7 Ways to Lower Your Blood Pressure

by The Cooperative
February Blog - Tips to Lower Your Blood Pressure
High blood pressure, also known as hypertension, is the force of blood flowing through your blood vessels that is consistently too high. Almost half of adults in the U.S. have high blood pressure meaning their readings are 130/80 or above. They may not even know it is high because many times you cannot feel blood pressure. If high blood pressure is left untreated for too long, it can lead to serious health issues such as a stroke, heart attack, kidney failure, heart failure, or vision loss.
It's important to know what your blood pressure is, and some steps you can take to help lower your blood pressure.
  • Well-Balanced Nutrition That’s Low in Sodium – eat well-balance meals and snacks that include lean proteins such as chicken and fish, low-fat dairy products, nuts and legumes, whole grains, fruits, and vegetables. Limit your sodium intake to no more than 1,500 mg per day or as recommended by your physician.
  • Limit Alcohol – Alcohol can have a direct effect on your blood pressure, and can add extra calories if you have a weight loss or maintenance goal. If you do consume alcohol, limit it to no more than one drink per day for women and two drinks per day for men. (1 drink = 12 oz. beer, 5 oz. wine, or 1.5 oz of liquor)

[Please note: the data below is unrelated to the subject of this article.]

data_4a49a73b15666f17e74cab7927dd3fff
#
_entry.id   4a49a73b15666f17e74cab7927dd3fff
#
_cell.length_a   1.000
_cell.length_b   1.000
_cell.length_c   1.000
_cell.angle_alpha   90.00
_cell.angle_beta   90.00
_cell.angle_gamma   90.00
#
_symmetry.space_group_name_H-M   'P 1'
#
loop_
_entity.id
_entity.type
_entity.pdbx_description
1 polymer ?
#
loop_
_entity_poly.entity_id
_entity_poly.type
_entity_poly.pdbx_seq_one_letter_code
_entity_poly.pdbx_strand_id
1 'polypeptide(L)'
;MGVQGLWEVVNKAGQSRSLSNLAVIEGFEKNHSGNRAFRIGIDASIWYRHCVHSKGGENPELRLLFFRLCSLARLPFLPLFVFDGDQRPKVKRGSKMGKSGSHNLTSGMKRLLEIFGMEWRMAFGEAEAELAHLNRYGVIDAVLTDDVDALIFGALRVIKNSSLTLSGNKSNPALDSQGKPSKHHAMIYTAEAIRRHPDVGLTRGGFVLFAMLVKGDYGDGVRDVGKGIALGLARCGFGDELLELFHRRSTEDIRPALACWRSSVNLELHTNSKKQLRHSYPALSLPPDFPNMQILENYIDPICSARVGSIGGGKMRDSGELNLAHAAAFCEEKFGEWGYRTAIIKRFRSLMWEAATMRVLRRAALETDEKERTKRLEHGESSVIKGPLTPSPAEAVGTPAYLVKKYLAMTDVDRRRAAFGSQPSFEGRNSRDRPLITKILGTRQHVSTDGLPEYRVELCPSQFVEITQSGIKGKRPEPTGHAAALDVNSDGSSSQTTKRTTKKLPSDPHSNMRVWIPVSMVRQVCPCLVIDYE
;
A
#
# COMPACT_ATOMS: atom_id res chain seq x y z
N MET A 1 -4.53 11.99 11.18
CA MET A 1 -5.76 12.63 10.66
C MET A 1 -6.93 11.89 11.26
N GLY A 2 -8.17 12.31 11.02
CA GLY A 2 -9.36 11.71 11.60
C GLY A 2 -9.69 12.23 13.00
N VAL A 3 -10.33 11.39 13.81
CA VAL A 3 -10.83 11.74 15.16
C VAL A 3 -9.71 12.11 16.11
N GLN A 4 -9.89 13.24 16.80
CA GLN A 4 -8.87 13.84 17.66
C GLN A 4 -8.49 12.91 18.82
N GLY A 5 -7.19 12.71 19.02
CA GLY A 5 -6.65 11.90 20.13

• Get Moving – Getting active can help you manage your weight, strengthen your heart and muscles, and lower your stress levels. Aim for 150 minutes of moderate-intensity physical activity per week such as brisk walking, muscle strengthening exercises, and stretching.
  • Manage Your Stress – Stress, both acute or chronic stress, can have a direct effect on your blood pressure. Try to limit your “fight or flight” response by finding what stress management techniques work for you.
  • Quit Smoking – Both smoking and secondhand smoke can have an impact on blood pressure. Talk with your physician about the different quitting strategies that are available to you.
  • Achieve or Maintain a Healthy Weight – The risk of developing high blood pressure increases as your weight increases. If you are overweight or obese, even losing a small amount of weight can have a positive effect.
  • Know Your Numbers – Check your blood pressure regularly at your doctor’s office or with a medical blood pressure cuff at home. Track the readings and situation (time of day, stress level, after exercise, etc.) to have a record of your readings for future reference.
Some additional resources to help you with these tips are available right here on the Group Health Cooperative of Eau Claire website.
Implementing even a few of these strategies can have a big influence on your blood pressure so don’t wait! Get started today!
Written by Coach Sarah
Source: American Heart Association

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